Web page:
How Visual Aids Facilitate Strategic Thinking & Planning
Written by Fred Nickols
The title of this article suggests that visual aids can facilitate strategic thinking and planning and indeed they can. They can help focus thinking and discussion; they can clarify complex relationships; and they can illustrate abstract concepts. As the old saying has it, "A picture is worth a thousand words" (or at least that can be the case).
But focus for a moment on the word "facilitate." Visual aids can help and in so doing add considerable value but they are no substitute for thinking itself. It is also the case that strategic thinking and planning are not just important areas of endeavor, they are also quite complex and they cover a lot of ground. No single article can cover all that ground. So, in this article we'll focus on a classic component of strategic planning: SWOT analysis.
SWOT is an acronym derived from four words: Strengths, Weaknesses, Opportunities and Threats. All are related to that phase or stage of the strategic planning process in which the planners take stock of or assess the situation. Strengths and Weaknesses are identified based on an internal assessment and Opportunities and Threats are determined from an external assessment. So far so good; but what do you assess? Well, there is where a visual aid can help.
Consider Figure 1 below. It is the first stage of a mind map that we will build using SmartDraw's built-in mind map capability.
As Figure 1 shows, a situation assessment has two main components: (1) an internal assessment and (2) an external assessment. In this diagram, shapes and fill colors are used to distinguish between areas or levels of the analysis.
Figure 2 illustrates an elaboration of the external assessment. Again, shapes and colors are used to distinguish between levels or areas. Each additional area was easily added. More important, the ease with which they were added facilitated quickly generating a list of areas in response to a basic question; namely, "What is it I want to know about the external situation?" Well, I want to know about the quality and nature of our customer relationships. Ditto for suppliers and the community. I want to know about the competitive situation. What are our competitors up to? Where are we gaining ground and where are we losing out? What's the political situation? Is there any pending legislation that might impact us? Are there regulations coming down the pike that we will had to accommodate? I want to know about the economy. What's going on with interest rates? Inflation? The availability of capital? Spending patterns? I also want to know what's going on with technology. Where is there technology available that we could be using but aren't? Where are breakthroughs imminent? And, of course, I want to know about my company's brand strength, its general reputation (e.g., for service and quality) and where we might be vulnerable.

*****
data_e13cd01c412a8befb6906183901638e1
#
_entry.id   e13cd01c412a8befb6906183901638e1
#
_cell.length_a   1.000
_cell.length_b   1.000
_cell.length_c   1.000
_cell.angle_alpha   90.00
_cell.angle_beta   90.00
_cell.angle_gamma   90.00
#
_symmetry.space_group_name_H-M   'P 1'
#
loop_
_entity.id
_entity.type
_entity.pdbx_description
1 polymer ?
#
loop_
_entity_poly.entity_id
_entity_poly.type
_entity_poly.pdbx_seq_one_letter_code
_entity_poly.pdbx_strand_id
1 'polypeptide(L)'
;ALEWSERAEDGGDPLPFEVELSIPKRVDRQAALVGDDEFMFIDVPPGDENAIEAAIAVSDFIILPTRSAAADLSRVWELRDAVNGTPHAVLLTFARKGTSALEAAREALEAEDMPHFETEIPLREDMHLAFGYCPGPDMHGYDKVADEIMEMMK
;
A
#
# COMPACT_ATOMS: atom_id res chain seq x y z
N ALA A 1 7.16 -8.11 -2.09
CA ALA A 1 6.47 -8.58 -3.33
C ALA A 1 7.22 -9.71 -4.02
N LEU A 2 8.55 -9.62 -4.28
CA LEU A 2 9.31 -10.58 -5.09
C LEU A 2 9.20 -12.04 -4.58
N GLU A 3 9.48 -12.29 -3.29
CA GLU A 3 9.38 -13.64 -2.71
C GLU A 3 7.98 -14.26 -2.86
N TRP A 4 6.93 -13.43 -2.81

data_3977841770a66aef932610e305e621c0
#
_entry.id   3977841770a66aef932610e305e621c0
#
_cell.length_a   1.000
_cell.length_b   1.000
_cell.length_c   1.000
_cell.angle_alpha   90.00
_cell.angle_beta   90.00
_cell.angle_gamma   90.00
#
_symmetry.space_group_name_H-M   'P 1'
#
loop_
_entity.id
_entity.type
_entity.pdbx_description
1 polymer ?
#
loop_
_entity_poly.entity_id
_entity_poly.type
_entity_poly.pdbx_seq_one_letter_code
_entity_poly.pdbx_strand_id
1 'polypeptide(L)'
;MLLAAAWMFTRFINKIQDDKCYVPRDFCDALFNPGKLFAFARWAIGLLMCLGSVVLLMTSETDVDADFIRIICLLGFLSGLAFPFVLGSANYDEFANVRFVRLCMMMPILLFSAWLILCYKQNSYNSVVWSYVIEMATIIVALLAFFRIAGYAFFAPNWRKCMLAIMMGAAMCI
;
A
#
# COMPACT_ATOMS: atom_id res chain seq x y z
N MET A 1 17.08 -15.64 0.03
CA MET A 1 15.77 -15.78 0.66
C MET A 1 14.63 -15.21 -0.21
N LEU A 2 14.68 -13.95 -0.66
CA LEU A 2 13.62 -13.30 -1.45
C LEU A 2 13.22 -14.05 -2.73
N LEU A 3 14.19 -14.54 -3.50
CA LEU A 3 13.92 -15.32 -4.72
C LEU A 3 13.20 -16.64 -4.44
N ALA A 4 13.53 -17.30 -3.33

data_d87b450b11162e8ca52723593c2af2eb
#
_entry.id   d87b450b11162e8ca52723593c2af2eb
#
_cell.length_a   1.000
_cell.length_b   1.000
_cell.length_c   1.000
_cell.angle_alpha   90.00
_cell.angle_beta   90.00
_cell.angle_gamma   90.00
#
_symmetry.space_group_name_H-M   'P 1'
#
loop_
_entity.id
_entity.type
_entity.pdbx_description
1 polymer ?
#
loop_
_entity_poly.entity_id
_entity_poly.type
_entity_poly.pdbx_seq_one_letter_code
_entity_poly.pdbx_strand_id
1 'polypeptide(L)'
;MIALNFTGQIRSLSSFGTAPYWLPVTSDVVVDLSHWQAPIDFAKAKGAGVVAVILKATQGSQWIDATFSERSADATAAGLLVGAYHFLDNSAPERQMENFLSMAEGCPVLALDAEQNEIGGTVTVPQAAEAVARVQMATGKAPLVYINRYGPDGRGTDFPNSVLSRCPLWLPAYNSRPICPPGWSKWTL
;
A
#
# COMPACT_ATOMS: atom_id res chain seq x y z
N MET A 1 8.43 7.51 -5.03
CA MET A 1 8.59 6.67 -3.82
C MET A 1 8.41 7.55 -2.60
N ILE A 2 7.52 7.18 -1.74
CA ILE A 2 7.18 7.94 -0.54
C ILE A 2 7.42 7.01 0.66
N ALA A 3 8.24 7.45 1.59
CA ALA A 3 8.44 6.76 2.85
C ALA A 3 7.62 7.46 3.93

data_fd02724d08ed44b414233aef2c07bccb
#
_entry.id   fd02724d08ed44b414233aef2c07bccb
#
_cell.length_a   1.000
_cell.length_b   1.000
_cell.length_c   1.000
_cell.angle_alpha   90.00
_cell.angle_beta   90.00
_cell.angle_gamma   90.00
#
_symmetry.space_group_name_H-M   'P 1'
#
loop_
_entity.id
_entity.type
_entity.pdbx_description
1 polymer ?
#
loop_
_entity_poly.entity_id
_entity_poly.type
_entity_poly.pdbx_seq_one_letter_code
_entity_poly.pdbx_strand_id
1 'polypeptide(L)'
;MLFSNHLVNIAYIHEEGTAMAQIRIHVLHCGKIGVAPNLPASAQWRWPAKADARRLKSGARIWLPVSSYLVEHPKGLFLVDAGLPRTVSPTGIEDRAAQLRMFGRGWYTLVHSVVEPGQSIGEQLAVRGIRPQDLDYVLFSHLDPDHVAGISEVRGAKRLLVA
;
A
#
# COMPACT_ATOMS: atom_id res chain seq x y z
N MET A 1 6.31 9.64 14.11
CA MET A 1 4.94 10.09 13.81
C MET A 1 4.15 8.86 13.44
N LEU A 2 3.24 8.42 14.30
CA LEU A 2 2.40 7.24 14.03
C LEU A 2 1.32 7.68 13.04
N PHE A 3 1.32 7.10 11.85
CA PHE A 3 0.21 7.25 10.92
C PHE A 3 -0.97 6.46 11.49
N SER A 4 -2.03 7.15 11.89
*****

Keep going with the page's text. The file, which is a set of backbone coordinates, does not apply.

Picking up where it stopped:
In short, I want to know a lot about a lot of things and a mind map is a great visual aid for generating my "wish list" if you will and for keeping things organized. It is simple matter to "drill down" even further and add the specific questions I (or some other planner or group of planners) wants answered.
A similar approach can be taken to the assessment of internal factors (see Figure 3). Again, my thinking is helped along by the ease with which I can generate and organize possibilities. What's my financial condition? How good are our operational capabilities? What is the caliber of our people? Where and how are we making use of technology and how current or out-of-date is it? What's the condition of our plant and equipment? Is it antiquated? Held together by chewing gum and baling wire? Do we have any noteworthy intellectual property such as patents? What's our product mix or our mix of service offerings? On and on go the questions and making it easy to generate, capture, organize and display them is a big benefit.
Figure 4 below shows both components of the situation analysis.
A logical next step would be to elaborate upon the mind map in Figure 4, adding specific questions at the next level, all the while keeping it organized. (Contrast in your imagination the diagram above with all the prose it would take to describe it.)
And what can you do with this? Well, for one thing, you can use the mind map component in SmartDraw to create a similar visual that fits your company. For another, you could elaborate upon that and "drill down" to specific questions your company needs answered as part of its situation assessment. Finally, you can keep in mind that there is no ready-made SWOT analysis, or PEST analysis, or Situation Assessment (SA) lying around that you can simply pick up and use. You must fit the tool to your company and visual aids, especially a easy-to-use graphics software package like SmartDraw can get you off and running on that score.
About the Author: My name is Fred Nickols. I am a writer, an independent consultant and a former executive. Visual aids of one kind or another have played a central role in my work for many years. My goals in writing for SmartDraw's Working Smarter blog are to: (1) provide you with some first-rate content you can't get anywhere else, (2) illustrate how important good visuals can be in communicating such content and (3) illustrate also the critical role visuals can play in solving the kinds of problems we encounter in the workplace.